Do not smell for me, Argentina – Newspaper Kommersant No. 10 (7211) from 01/21/2022

In the Dorogomilovsky court, the trial in the case of an attempt to supply almost 400 kg of cocaine from Argentina to Moscow ended with harsh punishments. The organizer of the smuggling, businessman Andrei Kovalchuk, was sentenced to 18 years in prison, his accomplices received from 13 to 17 years. It was planned to deliver the drug in suitcases to Moscow under the guise of a diplomatic bag, and among the members of the criminal group was an Argentine policeman, a native of the Irkutsk region. The defense of the convicts, who did not plead guilty, considers the sentence to be unjustifiably harsh and, noting the poor health of their clients, fears that they may not live to see the end of their sentences.

The final court session, like the entire process, was held behind closed doors due to covid restrictions. However, the lawyers of the defendants were not worried about this at all.

“What difference does it make how the verdict is read, with or without cameras, it is clear that the terms will still be long,” one of the defenders said in a conversation with Kommersant on the eve of the meeting.

Recall that at the end of 2021, the jury found the defendants guilty of drug smuggling on an especially large scale (Article 229.1 of the Criminal Code of the Russian Federation). And although the assessors noted that all the defendants deserve leniency, which saved them from life sentences, the prosecutor’s office requested harsh terms, offering 19 years in prison for Andrey Kovalchuk, and his three accomplices – from 15 to 18 years. As a result, the court gave a little less: businessman Andrey Kovalchuk received 18 years, former supply manager of the Russian embassy in Buenos Aires Ali Abyanov – 17 years, entrepreneurs Ishtimir Khudzhamov and Vladimir Kalmykov – 13 and 16 years, respectively. Also, fines were imposed on all convicts – from 900 thousand to 1.8 million rubles.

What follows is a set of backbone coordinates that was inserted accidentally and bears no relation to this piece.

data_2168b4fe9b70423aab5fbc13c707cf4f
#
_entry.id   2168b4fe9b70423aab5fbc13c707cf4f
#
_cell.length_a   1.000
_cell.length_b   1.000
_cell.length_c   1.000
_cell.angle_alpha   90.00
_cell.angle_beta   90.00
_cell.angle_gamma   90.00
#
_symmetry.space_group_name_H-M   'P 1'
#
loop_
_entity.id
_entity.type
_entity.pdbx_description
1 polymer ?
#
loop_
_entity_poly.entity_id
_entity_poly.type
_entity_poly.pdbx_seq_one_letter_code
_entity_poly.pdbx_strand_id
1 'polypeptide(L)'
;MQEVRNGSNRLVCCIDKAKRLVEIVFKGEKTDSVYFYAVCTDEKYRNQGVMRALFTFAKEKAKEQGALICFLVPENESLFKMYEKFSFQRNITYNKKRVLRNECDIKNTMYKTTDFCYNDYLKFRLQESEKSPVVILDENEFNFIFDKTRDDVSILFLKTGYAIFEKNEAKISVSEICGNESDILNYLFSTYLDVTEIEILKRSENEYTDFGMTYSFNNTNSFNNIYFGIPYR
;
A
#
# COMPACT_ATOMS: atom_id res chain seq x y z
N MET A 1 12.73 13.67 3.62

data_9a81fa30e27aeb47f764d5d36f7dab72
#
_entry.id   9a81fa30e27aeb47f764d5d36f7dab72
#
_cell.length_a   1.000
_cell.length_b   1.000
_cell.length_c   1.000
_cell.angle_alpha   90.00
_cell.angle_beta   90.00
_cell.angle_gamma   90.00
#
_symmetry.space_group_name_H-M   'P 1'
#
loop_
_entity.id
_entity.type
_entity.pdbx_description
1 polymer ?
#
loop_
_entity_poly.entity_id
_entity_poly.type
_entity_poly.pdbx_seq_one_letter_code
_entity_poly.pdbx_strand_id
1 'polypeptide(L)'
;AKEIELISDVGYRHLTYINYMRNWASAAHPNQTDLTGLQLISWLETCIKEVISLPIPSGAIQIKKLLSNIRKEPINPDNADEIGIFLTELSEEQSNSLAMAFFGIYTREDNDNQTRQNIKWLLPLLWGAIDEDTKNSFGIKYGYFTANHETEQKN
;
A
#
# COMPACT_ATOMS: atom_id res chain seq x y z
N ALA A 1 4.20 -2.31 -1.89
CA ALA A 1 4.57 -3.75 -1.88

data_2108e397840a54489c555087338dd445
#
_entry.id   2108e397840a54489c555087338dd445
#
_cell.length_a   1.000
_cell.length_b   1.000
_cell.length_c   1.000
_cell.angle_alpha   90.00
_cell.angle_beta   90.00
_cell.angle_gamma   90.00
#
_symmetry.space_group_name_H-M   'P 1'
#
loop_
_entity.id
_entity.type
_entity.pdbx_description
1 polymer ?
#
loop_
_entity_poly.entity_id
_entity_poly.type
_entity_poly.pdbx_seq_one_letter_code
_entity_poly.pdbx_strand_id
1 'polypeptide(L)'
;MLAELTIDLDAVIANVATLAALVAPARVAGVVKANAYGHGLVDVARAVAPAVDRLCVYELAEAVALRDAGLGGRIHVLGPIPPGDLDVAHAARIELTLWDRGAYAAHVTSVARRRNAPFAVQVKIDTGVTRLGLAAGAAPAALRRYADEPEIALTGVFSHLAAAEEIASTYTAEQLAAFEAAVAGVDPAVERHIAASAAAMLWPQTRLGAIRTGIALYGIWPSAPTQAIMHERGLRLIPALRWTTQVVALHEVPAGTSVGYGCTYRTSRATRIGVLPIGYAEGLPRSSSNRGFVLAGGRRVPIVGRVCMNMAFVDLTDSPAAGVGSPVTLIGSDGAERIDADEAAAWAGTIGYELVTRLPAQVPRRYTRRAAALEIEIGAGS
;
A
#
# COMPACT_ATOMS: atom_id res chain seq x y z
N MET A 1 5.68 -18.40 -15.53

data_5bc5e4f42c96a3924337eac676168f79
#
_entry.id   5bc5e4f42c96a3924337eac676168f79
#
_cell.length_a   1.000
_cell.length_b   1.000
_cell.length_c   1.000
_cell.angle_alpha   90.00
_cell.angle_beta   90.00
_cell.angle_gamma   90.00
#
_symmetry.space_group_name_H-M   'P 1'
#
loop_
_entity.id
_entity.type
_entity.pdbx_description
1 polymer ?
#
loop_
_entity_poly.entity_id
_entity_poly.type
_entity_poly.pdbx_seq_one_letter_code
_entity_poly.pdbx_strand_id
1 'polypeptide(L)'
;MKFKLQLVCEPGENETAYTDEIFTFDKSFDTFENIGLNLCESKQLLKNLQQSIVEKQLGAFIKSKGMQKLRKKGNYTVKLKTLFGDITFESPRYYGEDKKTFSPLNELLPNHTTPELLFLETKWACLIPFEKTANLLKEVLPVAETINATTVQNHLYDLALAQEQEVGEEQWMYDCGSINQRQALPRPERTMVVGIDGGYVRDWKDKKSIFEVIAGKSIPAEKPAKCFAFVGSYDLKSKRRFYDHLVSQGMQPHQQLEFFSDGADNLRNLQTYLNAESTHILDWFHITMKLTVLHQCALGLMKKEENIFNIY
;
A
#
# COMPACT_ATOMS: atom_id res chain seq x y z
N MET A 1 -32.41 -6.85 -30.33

As Kommersant has repeatedly reported earlier, the investigation of this case began on November 25, 2016, when Igor Rogov, recently appointed supply manager of the Russian embassy in Buenos Aires, accidentally discovered 12 suspicious suitcases at the school at the diplomatic mission. Littered with rubbish, they stood in the back room, but at the same time they were packed in special paper with wax seals as a diplomatic cargo. Tags were hung on the suitcases, which indicated that they belonged to Andrei Kovalchuk, and his phone number was also indicated. The supply manager informed the first secretary of the embassy, ​​Oleg Vorobyov, about his discovery.

Mr. Vorobyov opened one suitcase, which contained one-kilogram packets of white powder. Peppers, garlic and chemicals were scattered between them to scare away the dogs.